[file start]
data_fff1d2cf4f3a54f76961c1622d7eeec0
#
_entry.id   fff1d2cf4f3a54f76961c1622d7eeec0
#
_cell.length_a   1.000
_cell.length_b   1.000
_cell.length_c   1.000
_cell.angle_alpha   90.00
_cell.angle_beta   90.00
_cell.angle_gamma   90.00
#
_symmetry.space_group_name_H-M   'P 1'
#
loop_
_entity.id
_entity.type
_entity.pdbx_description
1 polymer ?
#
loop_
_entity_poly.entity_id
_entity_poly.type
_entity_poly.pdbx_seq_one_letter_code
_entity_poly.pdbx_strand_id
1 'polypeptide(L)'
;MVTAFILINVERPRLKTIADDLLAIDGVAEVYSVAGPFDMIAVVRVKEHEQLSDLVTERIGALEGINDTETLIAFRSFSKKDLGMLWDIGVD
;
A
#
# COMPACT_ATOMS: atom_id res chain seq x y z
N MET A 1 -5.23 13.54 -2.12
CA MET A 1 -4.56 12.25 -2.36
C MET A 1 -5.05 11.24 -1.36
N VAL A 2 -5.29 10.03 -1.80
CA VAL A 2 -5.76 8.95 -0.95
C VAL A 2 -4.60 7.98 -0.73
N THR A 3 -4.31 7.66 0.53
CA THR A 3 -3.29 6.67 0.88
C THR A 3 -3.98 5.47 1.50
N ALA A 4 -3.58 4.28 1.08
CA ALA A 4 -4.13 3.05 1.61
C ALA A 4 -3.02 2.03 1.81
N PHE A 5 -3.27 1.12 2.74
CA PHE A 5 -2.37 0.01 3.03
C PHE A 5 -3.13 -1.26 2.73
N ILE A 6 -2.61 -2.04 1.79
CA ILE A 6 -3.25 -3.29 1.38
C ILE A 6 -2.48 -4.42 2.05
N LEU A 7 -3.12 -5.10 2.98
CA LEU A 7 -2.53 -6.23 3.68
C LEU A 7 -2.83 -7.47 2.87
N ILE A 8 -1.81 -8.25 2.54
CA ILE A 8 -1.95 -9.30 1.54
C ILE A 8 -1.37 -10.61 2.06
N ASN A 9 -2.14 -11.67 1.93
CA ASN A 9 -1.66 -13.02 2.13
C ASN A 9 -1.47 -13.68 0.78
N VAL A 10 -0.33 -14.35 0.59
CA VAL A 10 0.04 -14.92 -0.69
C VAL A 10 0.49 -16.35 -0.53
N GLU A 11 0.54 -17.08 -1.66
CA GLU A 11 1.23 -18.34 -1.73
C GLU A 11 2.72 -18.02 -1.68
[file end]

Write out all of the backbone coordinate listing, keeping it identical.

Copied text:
data_fff1d2cf4f3a54f76961c1622d7eeec0
#
_entry.id   fff1d2cf4f3a54f76961c1622d7eeec0
#
_cell.length_a   1.000
_cell.length_b   1.000
_cell.length_c   1.000
_cell.angle_alpha   90.00
_cell.angle_beta   90.00
_cell.angle_gamma   90.00
#
_symmetry.space_group_name_H-M   'P 1'
#
loop_
_entity.id
_entity.type
_entity.pdbx_description
1 polymer ?
#
loop_
_entity_poly.entity_id
_entity_poly.type
_entity_poly.pdbx_seq_one_letter_code
_entity_poly.pdbx_strand_id
1 'polypeptide(L)'
;MVTAFILINVERPRLKTIADDLLAIDGVAEVYSVAGPFDMIAVVRVKEHEQLSDLVTERIGALEGINDTETLIAFRSFSKKDLGMLWDIGVD
;
A
#
# COMPACT_ATOMS: atom_id res chain seq x y z
N MET A 1 -5.23 13.54 -2.12
CA MET A 1 -4.56 12.25 -2.36
C MET A 1 -5.05 11.24 -1.36
N VAL A 2 -5.29 10.03 -1.80
CA VAL A 2 -5.76 8.95 -0.95
C VAL A 2 -4.60 7.98 -0.73
N THR A 3 -4.31 7.66 0.53
CA THR A 3 -3.29 6.67 0.88
C THR A 3 -3.98 5.47 1.50
N ALA A 4 -3.58 4.28 1.08
CA ALA A 4 -4.13 3.05 1.61
C ALA A 4 -3.02 2.03 1.81
N PHE A 5 -3.27 1.12 2.74
CA PHE A 5 -2.37 0.01 3.03
C PHE A 5 -3.13 -1.26 2.73
N ILE A 6 -2.61 -2.04 1.79
CA ILE A 6 -3.25 -3.29 1.38
C ILE A 6 -2.48 -4.42 2.05
N LEU A 7 -3.12 -5.10 2.98
CA LEU A 7 -2.53 -6.23 3.68
C LEU A 7 -2.83 -7.47 2.87
N ILE A 8 -1.81 -8.25 2.54
CA ILE A 8 -1.95 -9.30 1.54
C ILE A 8 -1.37 -10.61 2.06
N ASN A 9 -2.14 -11.67 1.93
CA ASN A 9 -1.66 -13.02 2.13
C ASN A 9 -1.47 -13.68 0.78
N VAL A 10 -0.33 -14.35 0.59
CA VAL A 10 0.04 -14.92 -0.69
C VAL A 10 0.49 -16.35 -0.53
N GLU A 11 0.54 -17.08 -1.66
CA GLU A 11 1.23 -18.34 -1.73
C GLU A 11 2.72 -18.02 -1.68